Fall weather is amazing, and it’s just around the corner. The days stay warm but there’s a cool feel to the nighttime breezes, and one thing that feels so good is to take the chill out of the air by burning a fire in your fireplace, whether it’s indoors or outdoors. Before you start that fire, though, you need to consider where your firewood is coming from. If you are fortunate enough to have someone that wants to get rid of some trees, and if you love the physical activity that chopping and splitting wood brings, then getting wood is no problem, and this lets you know exactly how old the wood you’re burning is. But if you purchase your firewood, you really have no idea how long it’s been since that wood was cut. It’s very important to burn wood that has been cured, or seasoned, properly.
Efficient, Smokefree Fires
When you cut a tree and split it into burning sized pieces, much of the water that was in that tree remains. If you were to burn the chunks immediately after cutting it, it would be difficult to get the fire going and the fire that was produced would put off a lot of smoke as the moisture was released in the form of steam and smoke. The burn would be less hot and less efficient, and your room would likely be filled with smoke. That’s why it’s so important to let your wood season, or cure for at least six months, and longer is better. Ideally, your wood moisture content should be under 20% to get an efficient fire burning.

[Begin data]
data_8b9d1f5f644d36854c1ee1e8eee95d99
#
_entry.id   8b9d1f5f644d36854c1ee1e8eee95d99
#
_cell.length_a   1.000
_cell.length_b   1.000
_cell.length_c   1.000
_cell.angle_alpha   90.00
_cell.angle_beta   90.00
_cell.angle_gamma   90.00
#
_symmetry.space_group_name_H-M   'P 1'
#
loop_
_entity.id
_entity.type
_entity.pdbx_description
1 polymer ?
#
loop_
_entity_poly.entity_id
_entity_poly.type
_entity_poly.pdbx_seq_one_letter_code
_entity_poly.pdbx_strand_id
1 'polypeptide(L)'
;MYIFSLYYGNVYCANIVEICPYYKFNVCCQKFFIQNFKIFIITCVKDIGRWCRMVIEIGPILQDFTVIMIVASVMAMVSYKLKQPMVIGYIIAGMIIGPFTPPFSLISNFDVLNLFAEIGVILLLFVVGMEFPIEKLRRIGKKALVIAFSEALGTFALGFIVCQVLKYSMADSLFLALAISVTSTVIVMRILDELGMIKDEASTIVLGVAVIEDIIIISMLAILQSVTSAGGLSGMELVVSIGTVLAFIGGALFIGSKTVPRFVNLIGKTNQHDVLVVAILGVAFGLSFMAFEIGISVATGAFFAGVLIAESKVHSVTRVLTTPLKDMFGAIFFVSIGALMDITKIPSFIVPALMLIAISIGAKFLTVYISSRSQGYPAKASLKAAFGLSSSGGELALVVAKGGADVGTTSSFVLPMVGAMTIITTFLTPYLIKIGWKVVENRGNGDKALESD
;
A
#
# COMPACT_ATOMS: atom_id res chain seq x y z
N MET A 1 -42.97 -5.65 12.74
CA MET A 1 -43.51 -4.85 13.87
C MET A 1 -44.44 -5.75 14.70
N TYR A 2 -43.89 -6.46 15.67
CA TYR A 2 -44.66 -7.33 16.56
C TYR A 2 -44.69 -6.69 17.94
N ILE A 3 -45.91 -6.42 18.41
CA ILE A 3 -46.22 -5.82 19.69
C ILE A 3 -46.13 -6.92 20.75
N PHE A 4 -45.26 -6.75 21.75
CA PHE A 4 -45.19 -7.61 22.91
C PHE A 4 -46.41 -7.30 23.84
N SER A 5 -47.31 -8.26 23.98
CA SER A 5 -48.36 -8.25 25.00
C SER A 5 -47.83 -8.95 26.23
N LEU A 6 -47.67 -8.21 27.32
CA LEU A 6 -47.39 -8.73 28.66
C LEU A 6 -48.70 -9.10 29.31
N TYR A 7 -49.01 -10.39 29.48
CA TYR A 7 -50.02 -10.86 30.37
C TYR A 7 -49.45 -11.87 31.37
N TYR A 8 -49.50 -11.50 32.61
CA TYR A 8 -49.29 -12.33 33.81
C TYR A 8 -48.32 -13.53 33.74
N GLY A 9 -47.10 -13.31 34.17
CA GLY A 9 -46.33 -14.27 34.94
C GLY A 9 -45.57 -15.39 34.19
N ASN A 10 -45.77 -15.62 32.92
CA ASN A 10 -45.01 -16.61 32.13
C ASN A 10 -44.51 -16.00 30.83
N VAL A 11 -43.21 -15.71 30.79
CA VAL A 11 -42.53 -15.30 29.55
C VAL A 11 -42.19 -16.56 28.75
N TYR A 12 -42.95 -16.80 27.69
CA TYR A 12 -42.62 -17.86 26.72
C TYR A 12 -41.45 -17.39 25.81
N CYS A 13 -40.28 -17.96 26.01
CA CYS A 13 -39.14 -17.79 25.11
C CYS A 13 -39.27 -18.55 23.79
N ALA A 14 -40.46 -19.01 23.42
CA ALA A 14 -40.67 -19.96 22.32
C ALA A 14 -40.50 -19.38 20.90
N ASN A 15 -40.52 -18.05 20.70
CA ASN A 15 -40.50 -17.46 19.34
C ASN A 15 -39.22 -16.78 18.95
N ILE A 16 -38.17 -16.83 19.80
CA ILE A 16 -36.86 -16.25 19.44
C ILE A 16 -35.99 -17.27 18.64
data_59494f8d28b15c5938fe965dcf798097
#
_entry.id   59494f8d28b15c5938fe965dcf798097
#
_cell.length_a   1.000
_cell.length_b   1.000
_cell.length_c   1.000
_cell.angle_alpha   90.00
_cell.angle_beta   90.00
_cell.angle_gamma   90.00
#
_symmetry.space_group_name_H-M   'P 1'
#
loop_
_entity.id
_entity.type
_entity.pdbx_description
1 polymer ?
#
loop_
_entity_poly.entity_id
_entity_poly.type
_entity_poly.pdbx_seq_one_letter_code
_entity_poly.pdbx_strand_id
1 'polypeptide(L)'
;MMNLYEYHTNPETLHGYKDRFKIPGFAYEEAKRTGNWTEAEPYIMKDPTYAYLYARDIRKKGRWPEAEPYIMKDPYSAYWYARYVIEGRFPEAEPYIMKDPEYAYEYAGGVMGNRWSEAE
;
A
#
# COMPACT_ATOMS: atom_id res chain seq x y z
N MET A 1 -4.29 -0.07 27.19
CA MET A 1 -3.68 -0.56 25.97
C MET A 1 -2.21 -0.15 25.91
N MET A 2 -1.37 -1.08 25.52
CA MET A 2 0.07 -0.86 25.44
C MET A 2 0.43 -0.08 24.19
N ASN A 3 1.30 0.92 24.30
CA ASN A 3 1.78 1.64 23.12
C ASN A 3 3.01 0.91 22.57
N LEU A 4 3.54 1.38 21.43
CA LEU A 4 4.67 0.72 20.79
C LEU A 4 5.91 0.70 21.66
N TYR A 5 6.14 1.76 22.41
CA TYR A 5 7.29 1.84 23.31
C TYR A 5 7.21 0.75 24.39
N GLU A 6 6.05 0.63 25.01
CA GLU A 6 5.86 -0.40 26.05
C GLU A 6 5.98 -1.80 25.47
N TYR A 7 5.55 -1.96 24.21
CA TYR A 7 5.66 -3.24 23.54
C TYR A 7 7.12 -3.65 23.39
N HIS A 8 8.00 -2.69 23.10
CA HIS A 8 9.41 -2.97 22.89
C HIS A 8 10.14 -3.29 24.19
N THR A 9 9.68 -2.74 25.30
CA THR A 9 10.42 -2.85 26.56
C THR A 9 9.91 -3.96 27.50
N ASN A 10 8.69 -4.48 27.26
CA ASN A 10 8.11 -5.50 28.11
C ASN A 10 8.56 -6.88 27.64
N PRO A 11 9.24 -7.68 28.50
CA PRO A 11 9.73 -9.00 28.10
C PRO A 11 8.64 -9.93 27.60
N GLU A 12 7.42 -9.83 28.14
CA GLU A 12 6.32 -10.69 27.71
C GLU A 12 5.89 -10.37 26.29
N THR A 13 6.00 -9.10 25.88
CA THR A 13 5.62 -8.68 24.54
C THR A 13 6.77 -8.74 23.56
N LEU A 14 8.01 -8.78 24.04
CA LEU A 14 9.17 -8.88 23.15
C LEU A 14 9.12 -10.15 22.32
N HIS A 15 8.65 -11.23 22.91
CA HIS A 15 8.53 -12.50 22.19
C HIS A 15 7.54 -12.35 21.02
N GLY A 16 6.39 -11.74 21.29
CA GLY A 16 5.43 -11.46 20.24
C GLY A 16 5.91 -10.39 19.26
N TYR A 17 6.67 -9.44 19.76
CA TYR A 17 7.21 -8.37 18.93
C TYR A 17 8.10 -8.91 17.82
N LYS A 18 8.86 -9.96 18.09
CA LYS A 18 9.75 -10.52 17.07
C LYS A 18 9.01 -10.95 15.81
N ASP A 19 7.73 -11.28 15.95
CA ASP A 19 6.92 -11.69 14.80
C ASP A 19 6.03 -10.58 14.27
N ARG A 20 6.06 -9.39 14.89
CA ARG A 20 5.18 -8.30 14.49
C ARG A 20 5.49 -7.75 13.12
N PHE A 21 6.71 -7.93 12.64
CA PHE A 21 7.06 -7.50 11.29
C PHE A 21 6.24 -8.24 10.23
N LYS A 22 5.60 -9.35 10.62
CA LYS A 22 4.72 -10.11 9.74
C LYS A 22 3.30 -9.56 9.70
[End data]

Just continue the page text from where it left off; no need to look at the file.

Another reason that you’ll want properly seasoned wood is because it will create less creosote buildup in your chimney. Creosote, that gunky, highly flammable material that accumulates in your chimney over the course of time, comes when the moisture that is in wood is released in the form of smoke and other chemicals released through the burn. When this moist smoke hits the cool interior of your chimney, it condenses, forming creosote. Even as little as an eighth of an inch of creosote is enough to cause a chimney fire if a spark happens to hit it. It stands to reason that the higher the moisture content in the wood, the more creosote is going to form.
To properly season your firewood, make sure that you cut or buy it early. Split your firewood right away, so that more sides are exposed to the open air, which will speed curing time. Also, always stack your firewood on a pallet, never the ground, and stack it loosely, so air can flow through and speed drying time. If you live in an area where precipitation is likely, cover just the top and down the sides a couple of inches of the woodpile with a plastic sheet or tarp so that air is still able to circulate through.
Taking the time to make sure your wood is properly seasoned will save you time and work later on. For more tips on seasoning your firewood or any other fireplace and chimney questions, give Old Dominion Chimneys a call.